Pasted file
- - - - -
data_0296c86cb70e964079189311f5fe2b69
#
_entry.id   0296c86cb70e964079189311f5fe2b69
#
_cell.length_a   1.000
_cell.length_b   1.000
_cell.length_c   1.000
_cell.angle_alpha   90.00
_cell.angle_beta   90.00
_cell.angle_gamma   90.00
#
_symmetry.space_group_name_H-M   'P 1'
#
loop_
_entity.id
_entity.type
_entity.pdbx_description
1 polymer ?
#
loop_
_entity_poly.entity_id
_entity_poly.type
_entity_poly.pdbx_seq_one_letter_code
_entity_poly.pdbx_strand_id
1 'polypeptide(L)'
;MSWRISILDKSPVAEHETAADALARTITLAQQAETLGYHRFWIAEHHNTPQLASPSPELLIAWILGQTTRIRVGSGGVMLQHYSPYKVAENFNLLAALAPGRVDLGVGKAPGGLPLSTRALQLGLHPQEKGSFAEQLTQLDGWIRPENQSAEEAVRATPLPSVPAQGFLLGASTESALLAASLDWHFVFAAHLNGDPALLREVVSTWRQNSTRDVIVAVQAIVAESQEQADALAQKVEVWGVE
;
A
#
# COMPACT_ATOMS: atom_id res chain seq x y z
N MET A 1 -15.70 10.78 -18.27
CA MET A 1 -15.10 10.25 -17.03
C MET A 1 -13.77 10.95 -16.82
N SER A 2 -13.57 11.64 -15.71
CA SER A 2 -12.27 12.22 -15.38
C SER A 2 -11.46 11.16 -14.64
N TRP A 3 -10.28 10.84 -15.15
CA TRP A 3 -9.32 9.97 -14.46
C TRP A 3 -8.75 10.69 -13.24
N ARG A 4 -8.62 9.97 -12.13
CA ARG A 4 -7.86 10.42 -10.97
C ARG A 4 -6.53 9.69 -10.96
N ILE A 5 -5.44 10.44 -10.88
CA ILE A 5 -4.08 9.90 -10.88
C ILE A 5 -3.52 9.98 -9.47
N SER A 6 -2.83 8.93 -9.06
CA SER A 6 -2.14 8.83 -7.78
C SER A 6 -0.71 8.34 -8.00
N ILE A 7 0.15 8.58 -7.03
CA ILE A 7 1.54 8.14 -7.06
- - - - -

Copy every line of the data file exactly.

data_0296c86cb70e964079189311f5fe2b69
#
_entry.id   0296c86cb70e964079189311f5fe2b69
#
_cell.length_a   1.000
_cell.length_b   1.000
_cell.length_c   1.000
_cell.angle_alpha   90.00
_cell.angle_beta   90.00
_cell.angle_gamma   90.00
#
_symmetry.space_group_name_H-M   'P 1'
#
loop_
_entity.id
_entity.type
_entity.pdbx_description
1 polymer ?
#
loop_
_entity_poly.entity_id
_entity_poly.type
_entity_poly.pdbx_seq_one_letter_code
_entity_poly.pdbx_strand_id
1 'polypeptide(L)'
;MSWRISILDKSPVAEHETAADALARTITLAQQAETLGYHRFWIAEHHNTPQLASPSPELLIAWILGQTTRIRVGSGGVMLQHYSPYKVAENFNLLAALAPGRVDLGVGKAPGGLPLSTRALQLGLHPQEKGSFAEQLTQLDGWIRPENQSAEEAVRATPLPSVPAQGFLLGASTESALLAASLDWHFVFAAHLNGDPALLREVVSTWRQNSTRDVIVAVQAIVAESQEQADALAQKVEVWGVE
;
A
#
# COMPACT_ATOMS: atom_id res chain seq x y z
N MET A 1 -15.70 10.78 -18.27
CA MET A 1 -15.10 10.25 -17.03
C MET A 1 -13.77 10.95 -16.82
N SER A 2 -13.57 11.64 -15.71
CA SER A 2 -12.27 12.22 -15.38
C SER A 2 -11.46 11.16 -14.64
N TRP A 3 -10.28 10.84 -15.15
CA TRP A 3 -9.32 9.97 -14.46
C TRP A 3 -8.75 10.69 -13.24
N ARG A 4 -8.62 9.97 -12.13
CA ARG A 4 -7.86 10.42 -10.97
C ARG A 4 -6.53 9.69 -10.96
N ILE A 5 -5.44 10.44 -10.88
CA ILE A 5 -4.08 9.90 -10.88
C ILE A 5 -3.52 9.98 -9.47
N SER A 6 -2.83 8.93 -9.06
CA SER A 6 -2.14 8.83 -7.78
C SER A 6 -0.71 8.34 -8.00
N ILE A 7 0.15 8.58 -7.03
CA ILE A 7 1.54 8.14 -7.06